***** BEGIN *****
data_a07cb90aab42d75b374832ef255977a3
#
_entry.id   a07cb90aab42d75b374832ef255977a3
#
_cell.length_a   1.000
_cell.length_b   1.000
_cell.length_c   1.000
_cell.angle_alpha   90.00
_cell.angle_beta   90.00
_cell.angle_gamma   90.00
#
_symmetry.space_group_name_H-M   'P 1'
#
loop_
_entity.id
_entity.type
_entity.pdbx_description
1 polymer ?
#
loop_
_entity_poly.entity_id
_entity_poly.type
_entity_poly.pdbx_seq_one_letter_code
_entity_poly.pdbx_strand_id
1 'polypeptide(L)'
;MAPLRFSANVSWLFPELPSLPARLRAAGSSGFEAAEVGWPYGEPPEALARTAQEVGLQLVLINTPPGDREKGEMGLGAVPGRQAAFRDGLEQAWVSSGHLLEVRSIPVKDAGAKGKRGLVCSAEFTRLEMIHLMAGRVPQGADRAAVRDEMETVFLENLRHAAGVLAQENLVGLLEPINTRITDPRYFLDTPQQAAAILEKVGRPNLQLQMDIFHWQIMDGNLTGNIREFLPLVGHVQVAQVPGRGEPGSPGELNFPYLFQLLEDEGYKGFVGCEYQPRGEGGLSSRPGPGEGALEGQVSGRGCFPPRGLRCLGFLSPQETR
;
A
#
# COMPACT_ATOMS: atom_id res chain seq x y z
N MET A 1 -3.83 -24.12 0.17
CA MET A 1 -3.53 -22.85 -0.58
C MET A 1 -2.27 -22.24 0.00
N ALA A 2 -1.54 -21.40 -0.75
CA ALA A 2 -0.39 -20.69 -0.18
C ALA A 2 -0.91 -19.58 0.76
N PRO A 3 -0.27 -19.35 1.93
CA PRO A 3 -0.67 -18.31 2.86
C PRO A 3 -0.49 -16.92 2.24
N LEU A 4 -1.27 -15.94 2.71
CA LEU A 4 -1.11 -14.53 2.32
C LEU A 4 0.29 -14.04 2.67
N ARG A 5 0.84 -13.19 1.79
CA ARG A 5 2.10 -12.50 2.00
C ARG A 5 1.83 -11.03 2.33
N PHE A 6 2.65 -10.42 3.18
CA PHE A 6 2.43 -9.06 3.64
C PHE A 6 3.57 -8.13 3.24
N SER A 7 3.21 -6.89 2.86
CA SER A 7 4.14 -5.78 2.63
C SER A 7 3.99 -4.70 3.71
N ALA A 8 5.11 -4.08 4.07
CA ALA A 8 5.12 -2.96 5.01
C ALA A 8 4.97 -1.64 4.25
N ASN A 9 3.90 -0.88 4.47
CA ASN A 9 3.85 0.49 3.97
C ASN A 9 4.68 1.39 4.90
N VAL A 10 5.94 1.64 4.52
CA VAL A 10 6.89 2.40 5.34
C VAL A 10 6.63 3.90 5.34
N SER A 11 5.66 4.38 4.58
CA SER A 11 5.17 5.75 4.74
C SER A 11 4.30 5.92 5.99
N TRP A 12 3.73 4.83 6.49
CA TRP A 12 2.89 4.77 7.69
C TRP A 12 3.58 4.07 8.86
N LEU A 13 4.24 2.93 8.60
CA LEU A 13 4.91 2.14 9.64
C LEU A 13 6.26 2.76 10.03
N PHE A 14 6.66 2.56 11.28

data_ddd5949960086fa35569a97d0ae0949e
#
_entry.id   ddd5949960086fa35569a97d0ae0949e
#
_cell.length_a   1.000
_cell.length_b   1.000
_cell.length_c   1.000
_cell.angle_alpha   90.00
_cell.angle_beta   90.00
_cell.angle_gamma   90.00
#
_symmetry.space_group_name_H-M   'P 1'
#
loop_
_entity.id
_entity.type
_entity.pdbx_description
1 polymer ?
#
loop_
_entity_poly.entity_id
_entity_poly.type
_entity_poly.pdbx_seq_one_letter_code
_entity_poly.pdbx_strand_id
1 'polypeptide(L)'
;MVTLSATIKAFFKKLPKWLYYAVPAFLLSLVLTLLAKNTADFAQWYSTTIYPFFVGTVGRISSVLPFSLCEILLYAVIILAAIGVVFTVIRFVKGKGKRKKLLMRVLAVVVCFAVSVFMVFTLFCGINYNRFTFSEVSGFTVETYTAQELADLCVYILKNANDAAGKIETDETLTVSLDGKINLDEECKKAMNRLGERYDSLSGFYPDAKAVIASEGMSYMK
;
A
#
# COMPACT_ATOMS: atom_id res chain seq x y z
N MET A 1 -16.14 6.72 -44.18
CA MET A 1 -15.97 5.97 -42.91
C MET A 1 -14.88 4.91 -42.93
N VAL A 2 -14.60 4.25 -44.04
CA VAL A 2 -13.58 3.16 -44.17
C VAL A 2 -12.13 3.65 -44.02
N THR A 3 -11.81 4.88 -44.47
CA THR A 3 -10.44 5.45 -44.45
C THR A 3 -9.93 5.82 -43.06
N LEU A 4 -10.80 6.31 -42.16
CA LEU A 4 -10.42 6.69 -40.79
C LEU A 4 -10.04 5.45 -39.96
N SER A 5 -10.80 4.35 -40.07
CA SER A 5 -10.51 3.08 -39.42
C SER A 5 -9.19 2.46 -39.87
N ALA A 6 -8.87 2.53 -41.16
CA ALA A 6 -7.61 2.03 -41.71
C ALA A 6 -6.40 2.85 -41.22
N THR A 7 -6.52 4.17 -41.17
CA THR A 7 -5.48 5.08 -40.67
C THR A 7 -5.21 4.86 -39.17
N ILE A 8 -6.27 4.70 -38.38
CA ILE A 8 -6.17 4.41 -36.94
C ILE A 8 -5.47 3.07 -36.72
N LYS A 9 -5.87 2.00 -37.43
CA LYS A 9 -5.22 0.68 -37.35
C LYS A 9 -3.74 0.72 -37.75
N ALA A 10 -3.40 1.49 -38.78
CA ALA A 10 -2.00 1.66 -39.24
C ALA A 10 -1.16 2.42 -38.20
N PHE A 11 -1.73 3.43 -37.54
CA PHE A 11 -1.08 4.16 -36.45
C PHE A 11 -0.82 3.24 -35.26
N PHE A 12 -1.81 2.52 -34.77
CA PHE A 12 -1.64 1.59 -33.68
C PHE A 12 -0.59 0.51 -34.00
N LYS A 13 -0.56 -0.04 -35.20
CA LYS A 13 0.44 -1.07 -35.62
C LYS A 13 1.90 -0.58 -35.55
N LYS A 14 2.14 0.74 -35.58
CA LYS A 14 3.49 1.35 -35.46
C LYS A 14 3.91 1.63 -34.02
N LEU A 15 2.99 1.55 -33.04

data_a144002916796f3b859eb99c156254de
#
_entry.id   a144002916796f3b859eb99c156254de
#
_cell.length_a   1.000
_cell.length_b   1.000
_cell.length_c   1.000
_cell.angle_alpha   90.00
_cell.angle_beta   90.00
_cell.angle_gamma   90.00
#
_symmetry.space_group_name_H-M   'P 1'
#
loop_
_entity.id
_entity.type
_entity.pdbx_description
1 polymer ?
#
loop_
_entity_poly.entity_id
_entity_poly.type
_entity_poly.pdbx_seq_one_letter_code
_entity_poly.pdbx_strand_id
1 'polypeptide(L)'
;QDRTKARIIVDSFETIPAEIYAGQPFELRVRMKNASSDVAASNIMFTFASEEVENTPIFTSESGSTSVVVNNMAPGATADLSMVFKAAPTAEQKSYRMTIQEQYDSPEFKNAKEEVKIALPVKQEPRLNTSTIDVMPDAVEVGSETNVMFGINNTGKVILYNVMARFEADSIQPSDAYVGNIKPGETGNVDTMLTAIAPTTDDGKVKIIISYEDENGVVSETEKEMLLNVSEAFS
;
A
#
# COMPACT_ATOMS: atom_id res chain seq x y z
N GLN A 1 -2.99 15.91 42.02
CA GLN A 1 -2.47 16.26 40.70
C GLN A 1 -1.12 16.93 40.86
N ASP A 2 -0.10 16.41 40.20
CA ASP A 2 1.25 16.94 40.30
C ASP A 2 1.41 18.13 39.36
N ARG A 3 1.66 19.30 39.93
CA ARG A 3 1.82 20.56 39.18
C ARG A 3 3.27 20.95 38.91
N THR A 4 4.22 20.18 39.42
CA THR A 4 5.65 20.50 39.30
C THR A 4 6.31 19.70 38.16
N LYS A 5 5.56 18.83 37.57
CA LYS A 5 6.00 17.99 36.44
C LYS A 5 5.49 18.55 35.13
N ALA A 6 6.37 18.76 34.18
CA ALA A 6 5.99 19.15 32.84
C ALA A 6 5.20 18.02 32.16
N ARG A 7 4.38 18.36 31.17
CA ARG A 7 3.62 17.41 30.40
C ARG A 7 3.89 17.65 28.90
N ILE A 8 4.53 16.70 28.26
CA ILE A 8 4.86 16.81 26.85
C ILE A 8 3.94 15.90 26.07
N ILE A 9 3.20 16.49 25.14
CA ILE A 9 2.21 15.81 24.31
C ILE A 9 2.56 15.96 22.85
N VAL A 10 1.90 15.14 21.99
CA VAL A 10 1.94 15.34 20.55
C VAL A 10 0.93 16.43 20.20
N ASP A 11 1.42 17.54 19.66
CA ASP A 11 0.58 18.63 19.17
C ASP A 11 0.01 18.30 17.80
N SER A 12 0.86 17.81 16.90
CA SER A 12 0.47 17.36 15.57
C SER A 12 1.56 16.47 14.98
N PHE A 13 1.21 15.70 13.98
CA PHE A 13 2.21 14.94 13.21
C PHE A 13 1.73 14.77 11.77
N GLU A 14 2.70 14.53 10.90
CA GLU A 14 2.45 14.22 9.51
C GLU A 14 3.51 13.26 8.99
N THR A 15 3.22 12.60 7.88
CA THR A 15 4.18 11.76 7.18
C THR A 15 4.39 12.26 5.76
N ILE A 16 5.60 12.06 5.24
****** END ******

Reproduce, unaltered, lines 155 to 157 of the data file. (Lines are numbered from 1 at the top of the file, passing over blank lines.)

_symmetry.space_group_name_H-M   'P 1'
#
loop_